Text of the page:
Amos Lee’s 'Street Corner Preacher' Through Michel Foucault’s Critique of Scientific Knowledge: A Critique of Legal Knowledge
Critical Legal Studies Journal, Vol. 4, No. 1, 2010
30 Pages Posted: 3 Oct 2010 Last revised: 17 Mar 2011
Date Written: March 15, 2011
This article will demonstrate that although students of the law, legal scholars, and practitioners rely on a relatively narrow body of “legal scholarship,” there are in fact sundry diverse sources of legal thought that deserve to be evaluated along with currently accepted legal scholarship. It will present arguments in favor of appreciating music as a unique and important source of legal commentary through which we might understand how people relate to the law - what I have called “coming to the law.” It will demonstrate that music can be uniquely transgressive and presents a powerful alternative to what Michel Foucault called “scientific knowledge.” Ultimately, Foucault’s critique will be the road upon which we travel. I will also argue that not only is it important to accept different forms of knowledge, but that the rejection of different knowledges is a unique form of violence that acts before the law can take effect serving to strategically debase the law.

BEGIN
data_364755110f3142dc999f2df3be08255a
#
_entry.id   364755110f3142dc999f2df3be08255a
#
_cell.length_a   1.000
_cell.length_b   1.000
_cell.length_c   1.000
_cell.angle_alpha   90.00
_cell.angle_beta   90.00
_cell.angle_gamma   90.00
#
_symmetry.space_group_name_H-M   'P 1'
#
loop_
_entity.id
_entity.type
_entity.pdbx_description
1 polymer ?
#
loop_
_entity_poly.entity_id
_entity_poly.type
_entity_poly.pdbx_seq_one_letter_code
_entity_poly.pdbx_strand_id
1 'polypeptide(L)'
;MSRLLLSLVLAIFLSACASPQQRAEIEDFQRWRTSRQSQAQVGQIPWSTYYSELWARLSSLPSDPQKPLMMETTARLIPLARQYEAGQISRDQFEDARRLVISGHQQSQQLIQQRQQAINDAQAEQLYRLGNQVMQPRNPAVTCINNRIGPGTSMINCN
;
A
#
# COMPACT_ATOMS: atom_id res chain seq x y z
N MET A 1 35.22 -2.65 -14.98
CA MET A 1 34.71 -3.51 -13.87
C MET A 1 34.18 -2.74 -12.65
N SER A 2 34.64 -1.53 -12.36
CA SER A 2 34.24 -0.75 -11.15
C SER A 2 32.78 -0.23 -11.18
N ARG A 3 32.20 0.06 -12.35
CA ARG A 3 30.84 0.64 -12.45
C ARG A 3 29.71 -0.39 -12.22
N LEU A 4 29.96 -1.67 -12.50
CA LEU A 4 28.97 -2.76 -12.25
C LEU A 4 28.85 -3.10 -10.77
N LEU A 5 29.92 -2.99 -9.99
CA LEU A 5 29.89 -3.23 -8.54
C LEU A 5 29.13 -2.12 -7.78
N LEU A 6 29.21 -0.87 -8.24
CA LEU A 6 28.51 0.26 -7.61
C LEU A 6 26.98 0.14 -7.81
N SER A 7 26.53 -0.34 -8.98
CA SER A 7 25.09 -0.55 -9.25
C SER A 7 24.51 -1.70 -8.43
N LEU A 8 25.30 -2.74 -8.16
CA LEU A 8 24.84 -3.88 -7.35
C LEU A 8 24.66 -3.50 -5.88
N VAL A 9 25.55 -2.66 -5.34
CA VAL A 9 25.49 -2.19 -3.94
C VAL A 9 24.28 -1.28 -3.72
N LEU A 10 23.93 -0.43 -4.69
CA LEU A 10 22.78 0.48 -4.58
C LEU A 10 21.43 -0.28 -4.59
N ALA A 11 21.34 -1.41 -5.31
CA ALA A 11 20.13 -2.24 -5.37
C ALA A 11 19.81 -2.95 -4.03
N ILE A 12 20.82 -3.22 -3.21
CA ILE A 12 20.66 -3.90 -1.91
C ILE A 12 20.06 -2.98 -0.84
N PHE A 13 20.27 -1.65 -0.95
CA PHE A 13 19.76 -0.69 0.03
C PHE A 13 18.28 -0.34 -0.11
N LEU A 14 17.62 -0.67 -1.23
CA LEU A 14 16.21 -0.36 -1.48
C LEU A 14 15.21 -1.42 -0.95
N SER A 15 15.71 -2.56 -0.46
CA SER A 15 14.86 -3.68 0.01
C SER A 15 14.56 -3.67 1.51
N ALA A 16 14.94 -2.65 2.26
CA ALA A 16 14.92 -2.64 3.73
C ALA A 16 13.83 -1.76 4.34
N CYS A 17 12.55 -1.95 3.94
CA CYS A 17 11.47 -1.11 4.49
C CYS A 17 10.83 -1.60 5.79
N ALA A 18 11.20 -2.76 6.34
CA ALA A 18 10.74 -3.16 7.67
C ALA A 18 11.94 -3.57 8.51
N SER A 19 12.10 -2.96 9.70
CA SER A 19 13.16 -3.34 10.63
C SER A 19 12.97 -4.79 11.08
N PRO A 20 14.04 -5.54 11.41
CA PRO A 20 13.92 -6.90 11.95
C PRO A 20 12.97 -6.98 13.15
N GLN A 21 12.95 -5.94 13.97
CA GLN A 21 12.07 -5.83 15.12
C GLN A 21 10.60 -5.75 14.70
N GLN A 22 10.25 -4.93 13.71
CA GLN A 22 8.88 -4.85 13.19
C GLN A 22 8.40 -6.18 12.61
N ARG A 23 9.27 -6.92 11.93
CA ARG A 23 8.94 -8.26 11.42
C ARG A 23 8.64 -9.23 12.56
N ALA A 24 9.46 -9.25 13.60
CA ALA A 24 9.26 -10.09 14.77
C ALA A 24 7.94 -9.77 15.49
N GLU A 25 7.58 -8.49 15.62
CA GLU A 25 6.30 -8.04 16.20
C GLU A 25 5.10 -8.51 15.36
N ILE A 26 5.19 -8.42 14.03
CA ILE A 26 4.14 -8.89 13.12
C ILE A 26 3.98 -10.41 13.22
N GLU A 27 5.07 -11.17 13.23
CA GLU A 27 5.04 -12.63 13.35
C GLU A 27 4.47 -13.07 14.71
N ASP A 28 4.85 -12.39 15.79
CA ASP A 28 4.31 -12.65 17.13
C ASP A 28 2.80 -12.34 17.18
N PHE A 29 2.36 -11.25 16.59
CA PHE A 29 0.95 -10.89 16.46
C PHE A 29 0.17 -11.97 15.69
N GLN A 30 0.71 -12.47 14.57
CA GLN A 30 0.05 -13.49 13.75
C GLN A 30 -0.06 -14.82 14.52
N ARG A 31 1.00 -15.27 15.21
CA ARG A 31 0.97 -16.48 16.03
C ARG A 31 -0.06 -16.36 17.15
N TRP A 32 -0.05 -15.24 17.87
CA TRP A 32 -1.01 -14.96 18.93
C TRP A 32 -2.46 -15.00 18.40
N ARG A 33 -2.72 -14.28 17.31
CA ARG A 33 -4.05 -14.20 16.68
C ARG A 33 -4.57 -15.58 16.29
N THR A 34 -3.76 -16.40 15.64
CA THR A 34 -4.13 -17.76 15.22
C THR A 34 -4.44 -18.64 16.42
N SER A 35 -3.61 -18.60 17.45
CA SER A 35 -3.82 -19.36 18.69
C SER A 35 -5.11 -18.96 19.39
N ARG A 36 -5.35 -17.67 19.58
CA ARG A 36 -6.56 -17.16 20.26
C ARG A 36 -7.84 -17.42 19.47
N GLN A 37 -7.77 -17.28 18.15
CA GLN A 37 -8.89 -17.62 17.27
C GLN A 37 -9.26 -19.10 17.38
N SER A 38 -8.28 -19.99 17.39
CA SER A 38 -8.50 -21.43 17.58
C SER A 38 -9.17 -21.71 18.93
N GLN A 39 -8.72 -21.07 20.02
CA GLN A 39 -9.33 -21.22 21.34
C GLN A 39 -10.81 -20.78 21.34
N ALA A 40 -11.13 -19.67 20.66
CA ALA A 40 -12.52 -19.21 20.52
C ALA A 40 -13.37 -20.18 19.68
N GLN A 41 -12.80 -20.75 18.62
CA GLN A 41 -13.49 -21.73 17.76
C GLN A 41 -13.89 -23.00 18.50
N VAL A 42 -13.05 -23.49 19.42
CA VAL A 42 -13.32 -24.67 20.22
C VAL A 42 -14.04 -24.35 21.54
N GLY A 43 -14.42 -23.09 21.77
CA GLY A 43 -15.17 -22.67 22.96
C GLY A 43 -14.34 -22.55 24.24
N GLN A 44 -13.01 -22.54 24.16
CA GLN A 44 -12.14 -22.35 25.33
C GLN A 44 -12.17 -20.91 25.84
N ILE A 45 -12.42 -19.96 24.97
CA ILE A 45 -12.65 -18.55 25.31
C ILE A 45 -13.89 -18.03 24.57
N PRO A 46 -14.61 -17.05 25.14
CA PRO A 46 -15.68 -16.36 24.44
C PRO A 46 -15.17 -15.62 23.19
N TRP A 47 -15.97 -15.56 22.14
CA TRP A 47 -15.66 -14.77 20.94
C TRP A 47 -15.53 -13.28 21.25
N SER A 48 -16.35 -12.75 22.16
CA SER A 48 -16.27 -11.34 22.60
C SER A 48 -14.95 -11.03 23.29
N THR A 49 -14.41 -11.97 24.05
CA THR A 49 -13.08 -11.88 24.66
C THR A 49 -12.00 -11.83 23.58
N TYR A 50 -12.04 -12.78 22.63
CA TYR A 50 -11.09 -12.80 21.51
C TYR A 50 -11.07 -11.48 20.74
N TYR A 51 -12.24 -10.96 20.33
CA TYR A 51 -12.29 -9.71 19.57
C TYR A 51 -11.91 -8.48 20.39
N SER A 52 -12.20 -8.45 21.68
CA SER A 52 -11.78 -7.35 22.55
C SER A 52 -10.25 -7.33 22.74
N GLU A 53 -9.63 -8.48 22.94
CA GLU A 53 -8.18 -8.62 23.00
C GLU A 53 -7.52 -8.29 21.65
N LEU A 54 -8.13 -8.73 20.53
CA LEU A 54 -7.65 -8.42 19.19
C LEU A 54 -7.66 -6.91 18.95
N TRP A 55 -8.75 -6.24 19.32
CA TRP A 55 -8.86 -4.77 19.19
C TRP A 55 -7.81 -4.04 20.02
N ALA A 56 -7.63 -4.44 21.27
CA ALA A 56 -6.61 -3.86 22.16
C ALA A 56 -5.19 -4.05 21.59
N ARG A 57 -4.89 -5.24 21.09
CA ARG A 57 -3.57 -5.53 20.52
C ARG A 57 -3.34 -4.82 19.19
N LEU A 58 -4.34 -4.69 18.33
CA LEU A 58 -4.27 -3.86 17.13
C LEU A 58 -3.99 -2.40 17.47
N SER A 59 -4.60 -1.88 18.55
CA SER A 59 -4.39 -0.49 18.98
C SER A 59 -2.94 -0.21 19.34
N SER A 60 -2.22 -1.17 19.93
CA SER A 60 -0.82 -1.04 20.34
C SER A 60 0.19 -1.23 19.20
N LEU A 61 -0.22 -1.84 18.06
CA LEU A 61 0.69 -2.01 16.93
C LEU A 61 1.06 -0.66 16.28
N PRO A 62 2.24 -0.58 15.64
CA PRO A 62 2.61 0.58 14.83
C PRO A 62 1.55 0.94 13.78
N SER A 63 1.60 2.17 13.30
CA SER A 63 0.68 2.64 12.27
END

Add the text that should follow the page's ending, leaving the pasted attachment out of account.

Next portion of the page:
Keywords: Michel Foucault, Music, Amos Lee, Legal Knowledge, Poststructralism, Legal Theory
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